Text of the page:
South, East, and Southeast Asia, 300 BCE - 1980 CE Overview and General Concepts

Topic 1: Overview and General Concepts

  • South, East, and Southeast Asia are home to a diverse array of nations and cultures, many with venerable and sophisticated traditions of artmaking. South Asia refers generally to what is now the nation of India, while East Asia takes in China, Korea, and Japan, and Southeast Asia refers to the Indonesian archipelago as well as the countries of Cambodia, Thailand, Malaysia and Vietnam. All of these areas have long histories, often originating with cultures that emerged along the continent's great rivers, most notably the Indus and the Ganges in South Asia and the Yellow River in China. These areas also have a long history of interaction and cultural exchange.

  • The two major religious traditions that inspired much of the region's art, Buddhism and Hinduism, both originated in what is now India. Buddhism emerged in the north of India in the fifth century BCE and spread through much of Asia, often co-existing with other belief systems, though it almost died out in India itself. Hinduism, a polytheistic religion with deep popular roots as well as a complex intellectual tradition, became the dominant religion in India and was also imported to Southeast Asia. Buddhism spread to China, where it co-existed and interacted with the native spiritual traditions of Confucianism and Daoism. Buddhism was also introduced into Japan during its period of extensive cultural borrowing from China.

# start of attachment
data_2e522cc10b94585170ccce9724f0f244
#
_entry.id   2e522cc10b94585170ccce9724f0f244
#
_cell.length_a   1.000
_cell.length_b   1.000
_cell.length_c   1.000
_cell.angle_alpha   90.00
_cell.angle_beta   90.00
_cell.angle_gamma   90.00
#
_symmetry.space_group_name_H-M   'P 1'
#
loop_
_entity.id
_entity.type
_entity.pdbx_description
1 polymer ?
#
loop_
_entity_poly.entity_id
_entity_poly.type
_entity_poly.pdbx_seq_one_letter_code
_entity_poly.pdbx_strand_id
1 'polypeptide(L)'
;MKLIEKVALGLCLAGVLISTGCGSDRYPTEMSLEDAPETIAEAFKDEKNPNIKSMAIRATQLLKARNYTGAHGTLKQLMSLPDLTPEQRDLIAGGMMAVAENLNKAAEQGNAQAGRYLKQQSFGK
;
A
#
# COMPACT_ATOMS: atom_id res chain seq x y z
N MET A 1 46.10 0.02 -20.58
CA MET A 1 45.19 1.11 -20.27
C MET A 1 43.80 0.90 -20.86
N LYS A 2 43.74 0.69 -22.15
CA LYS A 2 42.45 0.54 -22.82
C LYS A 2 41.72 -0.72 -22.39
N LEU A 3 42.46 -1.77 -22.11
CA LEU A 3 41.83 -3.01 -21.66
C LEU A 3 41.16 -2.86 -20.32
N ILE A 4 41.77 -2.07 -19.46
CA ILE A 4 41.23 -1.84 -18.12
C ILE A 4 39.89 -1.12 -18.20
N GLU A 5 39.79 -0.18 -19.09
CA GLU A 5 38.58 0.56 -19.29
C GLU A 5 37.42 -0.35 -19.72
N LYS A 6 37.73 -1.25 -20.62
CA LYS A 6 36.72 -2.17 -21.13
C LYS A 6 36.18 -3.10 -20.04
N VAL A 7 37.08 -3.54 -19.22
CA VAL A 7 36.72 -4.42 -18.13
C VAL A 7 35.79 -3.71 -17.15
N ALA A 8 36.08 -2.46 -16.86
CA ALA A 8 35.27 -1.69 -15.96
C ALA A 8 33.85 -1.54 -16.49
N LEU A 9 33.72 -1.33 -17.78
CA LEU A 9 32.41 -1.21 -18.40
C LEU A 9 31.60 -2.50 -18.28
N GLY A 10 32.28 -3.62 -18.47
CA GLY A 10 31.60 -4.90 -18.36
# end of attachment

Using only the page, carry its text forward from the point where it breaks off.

• Buddhism and Hinduism are both iconic religions, meaning images play a central role; this generally encourages the production of art. The aniconic religion of Islam later gained influence in South and Southeast Asia, having an especially significant impact on the later art of India.

  • South, East, and Southeast Asia have all seen the rise and fall of multiple empires, and the political and social elites these produced ensured that strong traditions of courtly and secular art have generally existed alongside or overlapped with religiously inspired art. The production of goods for trade has also encouraged the development of new art forms, notably China's porcelain trade.

Related Links:
India & Southeast Asia Quiz
India Art History - AP Art History India
AP Art History Quizzes
AP Art History Notes